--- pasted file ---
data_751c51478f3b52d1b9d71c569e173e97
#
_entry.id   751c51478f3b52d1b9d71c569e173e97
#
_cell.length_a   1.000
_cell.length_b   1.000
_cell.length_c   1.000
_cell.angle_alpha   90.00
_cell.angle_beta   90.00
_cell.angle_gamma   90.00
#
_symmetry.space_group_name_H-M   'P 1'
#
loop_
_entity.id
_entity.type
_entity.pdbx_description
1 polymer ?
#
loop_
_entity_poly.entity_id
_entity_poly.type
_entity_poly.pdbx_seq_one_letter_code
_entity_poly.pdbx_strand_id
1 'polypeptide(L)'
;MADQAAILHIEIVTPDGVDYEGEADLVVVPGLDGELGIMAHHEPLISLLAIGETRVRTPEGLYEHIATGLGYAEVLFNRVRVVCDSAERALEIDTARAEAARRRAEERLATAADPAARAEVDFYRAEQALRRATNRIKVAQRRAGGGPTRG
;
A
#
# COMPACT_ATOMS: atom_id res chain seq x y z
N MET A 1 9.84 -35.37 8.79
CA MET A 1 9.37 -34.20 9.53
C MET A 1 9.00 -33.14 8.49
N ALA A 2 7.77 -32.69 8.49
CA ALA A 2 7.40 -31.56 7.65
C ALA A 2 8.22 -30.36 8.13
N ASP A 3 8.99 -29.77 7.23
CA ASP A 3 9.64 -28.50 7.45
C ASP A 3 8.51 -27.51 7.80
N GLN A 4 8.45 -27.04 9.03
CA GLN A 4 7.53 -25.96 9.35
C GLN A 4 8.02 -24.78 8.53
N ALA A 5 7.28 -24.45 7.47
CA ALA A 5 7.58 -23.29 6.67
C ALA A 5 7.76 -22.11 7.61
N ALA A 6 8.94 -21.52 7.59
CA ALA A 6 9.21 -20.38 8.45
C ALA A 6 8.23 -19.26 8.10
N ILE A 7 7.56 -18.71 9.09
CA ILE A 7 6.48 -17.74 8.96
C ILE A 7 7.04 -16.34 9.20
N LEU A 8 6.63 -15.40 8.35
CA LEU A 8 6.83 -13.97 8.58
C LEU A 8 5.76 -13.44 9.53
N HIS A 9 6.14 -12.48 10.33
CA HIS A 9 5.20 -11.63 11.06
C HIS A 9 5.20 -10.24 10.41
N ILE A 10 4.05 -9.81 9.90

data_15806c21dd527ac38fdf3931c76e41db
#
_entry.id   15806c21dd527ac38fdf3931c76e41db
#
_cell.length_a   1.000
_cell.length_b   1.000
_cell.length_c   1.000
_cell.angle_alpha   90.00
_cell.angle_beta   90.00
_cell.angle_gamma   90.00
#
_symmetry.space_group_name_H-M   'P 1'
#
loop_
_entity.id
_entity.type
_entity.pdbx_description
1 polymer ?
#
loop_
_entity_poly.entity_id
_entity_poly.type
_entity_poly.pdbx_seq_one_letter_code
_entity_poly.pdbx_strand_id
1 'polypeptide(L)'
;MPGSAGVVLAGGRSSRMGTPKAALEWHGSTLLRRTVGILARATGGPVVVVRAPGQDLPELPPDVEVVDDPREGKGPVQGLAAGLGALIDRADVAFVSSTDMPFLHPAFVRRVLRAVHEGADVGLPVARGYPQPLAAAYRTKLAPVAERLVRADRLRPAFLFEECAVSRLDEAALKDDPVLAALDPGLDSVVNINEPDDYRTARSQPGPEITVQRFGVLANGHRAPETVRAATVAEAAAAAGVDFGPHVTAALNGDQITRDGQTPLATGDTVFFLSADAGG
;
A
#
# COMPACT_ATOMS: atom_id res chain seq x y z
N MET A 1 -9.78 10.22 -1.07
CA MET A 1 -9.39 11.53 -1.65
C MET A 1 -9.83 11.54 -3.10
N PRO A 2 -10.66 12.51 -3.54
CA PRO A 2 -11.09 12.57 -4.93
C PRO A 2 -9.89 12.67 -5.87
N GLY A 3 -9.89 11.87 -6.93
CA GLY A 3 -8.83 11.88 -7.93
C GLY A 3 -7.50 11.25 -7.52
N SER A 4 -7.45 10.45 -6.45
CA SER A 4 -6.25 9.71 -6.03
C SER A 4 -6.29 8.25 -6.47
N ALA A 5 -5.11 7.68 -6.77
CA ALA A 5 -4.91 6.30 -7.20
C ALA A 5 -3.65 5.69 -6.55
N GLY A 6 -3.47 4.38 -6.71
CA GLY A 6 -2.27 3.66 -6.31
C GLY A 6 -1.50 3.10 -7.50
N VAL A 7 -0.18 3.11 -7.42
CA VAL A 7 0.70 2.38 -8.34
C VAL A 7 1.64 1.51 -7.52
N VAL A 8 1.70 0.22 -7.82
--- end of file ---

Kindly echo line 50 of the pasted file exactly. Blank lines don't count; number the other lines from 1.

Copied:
CA ILE A 7 6.48 -17.74 8.96